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Associated Press President George W. Bush and first lady Laura Bush arrive in Krakow, Poland, Friday.

KRAKOW, Poland (AP) — President Bush brought personal thanks Friday to Poland for standing up as a wartime ally in Iraq, making no effort to hide a grudge toward France and Germany for opposing the U.S.-led campaign against Saddam Hussein.

This city in southern Poland was the first stop on a weeklong tour also taking Bush to Russia for the 300th anniversary of St. Petersburg and to Evian, France, for the annual summit of industrialized nations. Bush will cut short his stay in France to make his first visit to the Middle East for meetings promoting an Israeli-Palestinian peace agreement, which envisions two states, Israel and Palestine, living side by side.

The trip's opening days underscore deep tensions over the Iraq war, in which French President Jacques Chirac undercut U.S. efforts to win a war resolution from the U.N. General Assembly and German Chancellor Gerhard Schroeder campaigned for re-election on an anti-war platform. Bush has not even talked with Schroeder, the leader of western Europe's largest nation, since November.

Bush and his wife Laura smiled and waved as they stepped off their plane, welcomed by diplomats and an honor guard of Polish troops wearing white feather hats and dark green capes.

Bush defended Poland against criticism of its war support. "I think it's unfortunate that some of the countries in Europe will try to bully Poland for standing up for what you think — what they think is right." He said Poland could be a friend of the United States and also a member of the European Union.

"I'm also going to remind the countries of Europe that we must work together," Bush said in an interview with Polish television. "We don't need divides between us. We need to work together to achieve big objectives, which is to fight terror, to fight global poverty, to fight AIDS and to promote freedom."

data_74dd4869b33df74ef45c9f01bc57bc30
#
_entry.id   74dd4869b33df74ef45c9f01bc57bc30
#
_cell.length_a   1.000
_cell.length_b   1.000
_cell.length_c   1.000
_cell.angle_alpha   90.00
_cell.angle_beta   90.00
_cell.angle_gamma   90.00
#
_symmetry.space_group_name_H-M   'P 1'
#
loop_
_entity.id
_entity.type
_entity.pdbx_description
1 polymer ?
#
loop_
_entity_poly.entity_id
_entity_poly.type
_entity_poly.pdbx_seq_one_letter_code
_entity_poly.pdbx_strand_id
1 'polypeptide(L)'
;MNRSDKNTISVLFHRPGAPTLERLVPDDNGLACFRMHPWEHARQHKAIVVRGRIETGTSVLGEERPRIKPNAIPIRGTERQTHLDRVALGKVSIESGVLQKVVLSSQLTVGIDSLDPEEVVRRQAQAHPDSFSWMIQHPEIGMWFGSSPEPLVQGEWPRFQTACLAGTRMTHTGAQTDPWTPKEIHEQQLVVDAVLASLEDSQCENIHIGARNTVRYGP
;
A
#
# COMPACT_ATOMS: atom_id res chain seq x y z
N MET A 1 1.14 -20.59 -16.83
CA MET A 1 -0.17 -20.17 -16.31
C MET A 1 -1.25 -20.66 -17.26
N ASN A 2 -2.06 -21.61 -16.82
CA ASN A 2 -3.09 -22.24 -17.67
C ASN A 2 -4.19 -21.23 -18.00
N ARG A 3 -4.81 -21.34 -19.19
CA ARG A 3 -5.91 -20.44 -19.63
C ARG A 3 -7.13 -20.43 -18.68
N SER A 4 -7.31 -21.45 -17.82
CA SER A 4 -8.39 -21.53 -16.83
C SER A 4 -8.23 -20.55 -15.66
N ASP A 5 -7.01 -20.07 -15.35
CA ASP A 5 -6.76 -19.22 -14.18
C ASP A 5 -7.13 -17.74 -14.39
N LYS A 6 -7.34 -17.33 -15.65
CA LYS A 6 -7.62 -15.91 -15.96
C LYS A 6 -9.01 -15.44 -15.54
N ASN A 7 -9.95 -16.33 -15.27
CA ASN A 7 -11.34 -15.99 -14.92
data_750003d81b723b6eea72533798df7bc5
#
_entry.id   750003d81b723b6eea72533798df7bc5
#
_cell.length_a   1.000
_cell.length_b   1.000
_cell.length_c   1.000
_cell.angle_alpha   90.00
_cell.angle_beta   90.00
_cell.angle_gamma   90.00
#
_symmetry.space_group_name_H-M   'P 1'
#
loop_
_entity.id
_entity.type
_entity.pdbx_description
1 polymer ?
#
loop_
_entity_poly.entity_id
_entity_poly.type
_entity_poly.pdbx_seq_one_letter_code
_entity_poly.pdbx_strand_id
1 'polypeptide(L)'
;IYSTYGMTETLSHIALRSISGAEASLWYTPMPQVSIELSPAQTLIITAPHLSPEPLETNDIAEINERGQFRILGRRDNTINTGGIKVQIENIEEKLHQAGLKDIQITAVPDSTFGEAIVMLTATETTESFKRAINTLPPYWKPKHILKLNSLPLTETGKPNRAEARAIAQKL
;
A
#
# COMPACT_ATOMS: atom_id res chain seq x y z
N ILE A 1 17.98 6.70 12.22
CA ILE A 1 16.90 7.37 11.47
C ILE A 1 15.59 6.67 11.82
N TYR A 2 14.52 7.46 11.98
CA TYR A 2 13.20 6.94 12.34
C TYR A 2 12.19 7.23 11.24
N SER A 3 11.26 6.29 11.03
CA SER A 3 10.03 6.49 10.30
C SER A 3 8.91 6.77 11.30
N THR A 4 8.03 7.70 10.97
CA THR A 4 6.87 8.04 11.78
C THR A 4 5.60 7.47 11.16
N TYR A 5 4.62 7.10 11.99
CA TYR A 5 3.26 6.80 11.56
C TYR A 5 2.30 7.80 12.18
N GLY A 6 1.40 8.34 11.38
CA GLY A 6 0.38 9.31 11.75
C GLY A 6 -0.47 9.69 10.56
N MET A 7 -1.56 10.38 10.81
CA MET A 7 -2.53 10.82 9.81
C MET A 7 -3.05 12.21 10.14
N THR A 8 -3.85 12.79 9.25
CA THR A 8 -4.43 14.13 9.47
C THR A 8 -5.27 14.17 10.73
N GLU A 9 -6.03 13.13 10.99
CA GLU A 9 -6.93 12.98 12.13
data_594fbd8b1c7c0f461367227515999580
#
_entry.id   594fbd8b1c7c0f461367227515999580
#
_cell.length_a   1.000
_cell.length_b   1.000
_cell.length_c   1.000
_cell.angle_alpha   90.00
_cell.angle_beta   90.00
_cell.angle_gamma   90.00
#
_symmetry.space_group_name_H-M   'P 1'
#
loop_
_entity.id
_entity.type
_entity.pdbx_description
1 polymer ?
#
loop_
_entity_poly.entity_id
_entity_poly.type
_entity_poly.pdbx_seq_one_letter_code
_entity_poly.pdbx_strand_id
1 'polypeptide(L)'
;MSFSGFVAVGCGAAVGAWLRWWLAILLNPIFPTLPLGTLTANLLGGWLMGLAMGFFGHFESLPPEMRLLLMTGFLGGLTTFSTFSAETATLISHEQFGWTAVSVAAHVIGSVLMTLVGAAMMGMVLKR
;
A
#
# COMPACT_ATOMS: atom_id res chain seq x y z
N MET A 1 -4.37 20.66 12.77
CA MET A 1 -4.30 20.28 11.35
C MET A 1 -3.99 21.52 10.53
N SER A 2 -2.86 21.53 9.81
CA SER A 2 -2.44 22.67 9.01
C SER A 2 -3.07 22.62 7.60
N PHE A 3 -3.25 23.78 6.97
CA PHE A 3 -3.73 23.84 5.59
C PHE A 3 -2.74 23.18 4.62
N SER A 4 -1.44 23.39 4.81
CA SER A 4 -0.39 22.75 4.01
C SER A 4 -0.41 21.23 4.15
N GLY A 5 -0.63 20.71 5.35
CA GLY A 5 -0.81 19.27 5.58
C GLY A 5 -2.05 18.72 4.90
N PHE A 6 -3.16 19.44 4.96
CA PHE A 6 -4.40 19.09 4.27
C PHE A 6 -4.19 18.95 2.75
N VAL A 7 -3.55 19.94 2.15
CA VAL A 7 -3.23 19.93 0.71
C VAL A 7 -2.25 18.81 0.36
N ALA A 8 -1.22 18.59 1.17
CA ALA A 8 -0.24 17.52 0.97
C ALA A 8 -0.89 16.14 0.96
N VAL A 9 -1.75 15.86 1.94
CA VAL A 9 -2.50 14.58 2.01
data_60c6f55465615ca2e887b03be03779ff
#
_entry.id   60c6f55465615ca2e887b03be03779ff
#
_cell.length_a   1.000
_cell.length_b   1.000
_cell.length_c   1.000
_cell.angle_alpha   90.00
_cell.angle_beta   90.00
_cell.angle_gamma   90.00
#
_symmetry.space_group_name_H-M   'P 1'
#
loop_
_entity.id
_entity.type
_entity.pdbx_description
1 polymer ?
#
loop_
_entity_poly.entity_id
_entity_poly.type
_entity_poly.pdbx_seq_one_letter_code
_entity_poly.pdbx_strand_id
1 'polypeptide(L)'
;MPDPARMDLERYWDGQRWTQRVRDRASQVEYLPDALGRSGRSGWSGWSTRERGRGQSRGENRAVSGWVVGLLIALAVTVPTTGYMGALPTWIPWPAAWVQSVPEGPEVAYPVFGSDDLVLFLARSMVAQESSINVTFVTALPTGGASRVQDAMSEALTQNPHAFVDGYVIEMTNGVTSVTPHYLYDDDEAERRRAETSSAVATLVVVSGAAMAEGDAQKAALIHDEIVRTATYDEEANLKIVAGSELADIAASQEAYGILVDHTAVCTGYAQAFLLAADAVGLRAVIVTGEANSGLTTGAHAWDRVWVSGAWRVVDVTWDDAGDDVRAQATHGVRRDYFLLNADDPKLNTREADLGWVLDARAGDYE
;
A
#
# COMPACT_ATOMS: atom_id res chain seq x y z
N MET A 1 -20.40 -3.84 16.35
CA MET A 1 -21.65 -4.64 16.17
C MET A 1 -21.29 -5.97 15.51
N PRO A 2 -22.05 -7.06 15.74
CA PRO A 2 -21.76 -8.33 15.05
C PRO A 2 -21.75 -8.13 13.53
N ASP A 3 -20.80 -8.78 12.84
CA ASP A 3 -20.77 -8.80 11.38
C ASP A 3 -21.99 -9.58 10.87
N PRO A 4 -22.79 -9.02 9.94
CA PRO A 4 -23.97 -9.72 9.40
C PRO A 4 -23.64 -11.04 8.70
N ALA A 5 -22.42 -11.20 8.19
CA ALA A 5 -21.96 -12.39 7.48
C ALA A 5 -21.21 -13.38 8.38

Bush's visit singles out Poland as a key partner and symbolizes the eastward shift toward what the United States sees as a "new Europe." Today, the president will tour the former Nazi death camp of Auschwitz-Birkenau where more than 1 million people perished. He said there is "no better place to remind people that there has been evil in the world than at Auschwitz."

He also will deliver a speech at Wawel castle on a hillside overlooking the Vistula River to outline the future of the trans-Atlantic partnership and the challenges facing the Western alliance.

"It's becoming more and more clear that Poland is a player," said Christopher Hill, the U.S. ambassador. "It's an old country but a new player. They like us and they think like us." Poland is the only European nation that has been honored with a White House state dinner in Bush's administration.

Poland sent about 200 troops to the Iraq war, angering France and Germany. Now Poland is preparing to take command of one of Iraq's three postwar zones. The United States and Britain would control the others.

While cool toward France and Germany, the United States has warmed to Russia, which also opposed the war but has tried to mend relations. Earlier this week, Russia's parliament gave final approval to a treaty calling on Moscow and Washington to cut their strategic nuclear arsenals by about two-thirds, to 1,700 to 2,200, by 2012.

Russian President Vladimir Putin will welcome dozens of world leaders, including Bush, Chirac and Schroeder, in St. Petersburg this evening for a celebration of the 300th anniversary of the city, Russia's former imperial capital. Bush and Putin will meet privately on Sunday and hold a news conference before they head for France and the summit of industrialized nations beginning Sunday evening.

Bush and Chirac will meet for 20 minutes before lunch Monday, and Bush acknowledged before leaving Washington that everyone would be watching the body language. He said it would not be a confrontational meeting.

Secretary of State Colin Powell played down expectations for Bush's meeting Wednesday in Aqaba, Jordan, with Israeli Prime Minister Ariel Sharon and Mahmoud Abbas, the new Palestinian prime minister.

"I used a little analogy the other day — let's not look for the 56-yard pass right away or the 54-yard field goal. We have to get this started," Powell said. "The tensions are great and the mistrust is high."

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